Isolation Log: Covid Date 12.a.20

IMG-0129

Well, the pandemic is over, everyone is doing whatever they want like it’s 2018 or something. Of course, this is untrue. However, that is an accurate depiction of people’s behavior.

I can now say that I have officially lost all faith in humanity to do the right thing.

This week, I walked into the village to attempt to find a place where I could get cell service to make phone calls for work. That was a mistake. 

I was wearing a mask and distancing myself from people. I was perfectly fine.

Then, these two teenagers on bicycles who were not wearing masks, almost ran me over. Literally. I had no place to go and no way to get off the sidewalk due to the traffic in the street. By the way, it’s illegal to ride your bicycle on a sidewalk here.

Because they were not wearing masks and were much closer to me than 6 feet, I have now had a coronavirus exposure. There are so many asymptomatic carriers, that you have to assume everyone is positive and you have been exposed if the other person is not wearing a mask. This also necessitated a coerced phone call to the doctor’s office and being screened for testing.

If people would follow the law and wear a mask, I would not have to go through this. The Governor issued the order. It is the responsibility of the local government to enforce it.

While I was making my phone calls, I was standing in a spot across the street from the local post office. I stood there on the phone watching a stream of people go into and out of the post office and not a single person was wearing a mask.

Every week when I drive my car, I see people all over the place in large groups. No one is wearing a mask. That law must be optional or something. Are there other laws in life that are “optional?”

I must be imagining this entire pandemic thing – except for the fact I had to get screened and obtain a doctor’s note saying I don’t need to be quarantined so I can work. Except for the fact that I know four people who have died, which is the most death I have ever personally experienced in a two-month period. But I’m sure everyone is joking. My “dead” friends are going to pick up the phone and yell “gotcha,” right? Wrong. This pandemic is real. It is not a joke. People need to take it seriously.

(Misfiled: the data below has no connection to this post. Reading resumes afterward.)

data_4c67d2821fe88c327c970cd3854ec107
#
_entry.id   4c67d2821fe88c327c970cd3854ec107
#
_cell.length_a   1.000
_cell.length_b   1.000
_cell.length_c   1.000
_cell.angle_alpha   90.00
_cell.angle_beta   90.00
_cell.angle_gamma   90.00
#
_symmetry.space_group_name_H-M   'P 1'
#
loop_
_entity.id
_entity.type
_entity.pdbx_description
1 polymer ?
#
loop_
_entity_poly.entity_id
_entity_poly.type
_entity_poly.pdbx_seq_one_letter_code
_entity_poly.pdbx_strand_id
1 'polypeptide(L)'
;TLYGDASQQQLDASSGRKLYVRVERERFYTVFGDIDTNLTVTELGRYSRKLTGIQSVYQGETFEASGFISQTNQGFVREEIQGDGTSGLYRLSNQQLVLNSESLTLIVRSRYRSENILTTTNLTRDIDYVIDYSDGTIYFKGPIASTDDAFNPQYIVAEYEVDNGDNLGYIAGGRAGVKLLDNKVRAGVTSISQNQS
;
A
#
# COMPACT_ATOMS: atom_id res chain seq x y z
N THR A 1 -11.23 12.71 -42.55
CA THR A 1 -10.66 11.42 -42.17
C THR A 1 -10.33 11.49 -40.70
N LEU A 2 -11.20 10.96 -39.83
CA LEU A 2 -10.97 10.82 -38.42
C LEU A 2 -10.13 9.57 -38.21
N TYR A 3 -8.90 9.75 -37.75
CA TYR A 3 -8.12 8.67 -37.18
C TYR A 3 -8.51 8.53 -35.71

It’s all very simple. People need to wear a mask when they leave their home, because you don’t know when you’re going to encounter another person. When you do encounter a person, stay 6 feet away.

Apparently those parameters are too difficult for people to understand.

I don’t have a whole lot to say this week. I have lost all faith in humanity to do the right thing. My community has shown me, first-hand, by their actions, that they do not care about other people. Human lives mean nothing but the almighty dollar is everything. That is the lesson my community has taught me.

In addition to my personal exposure this week, our “local leaders” have been very disappointing. New York State is engaging in a phased reopening. Last week, our local leaders decided to blatantly ignore all State guidelines and recommendations and open our area early. They said that the economy is more important than human lives. It’s more important that people go back to work. If people die, that’s too bad.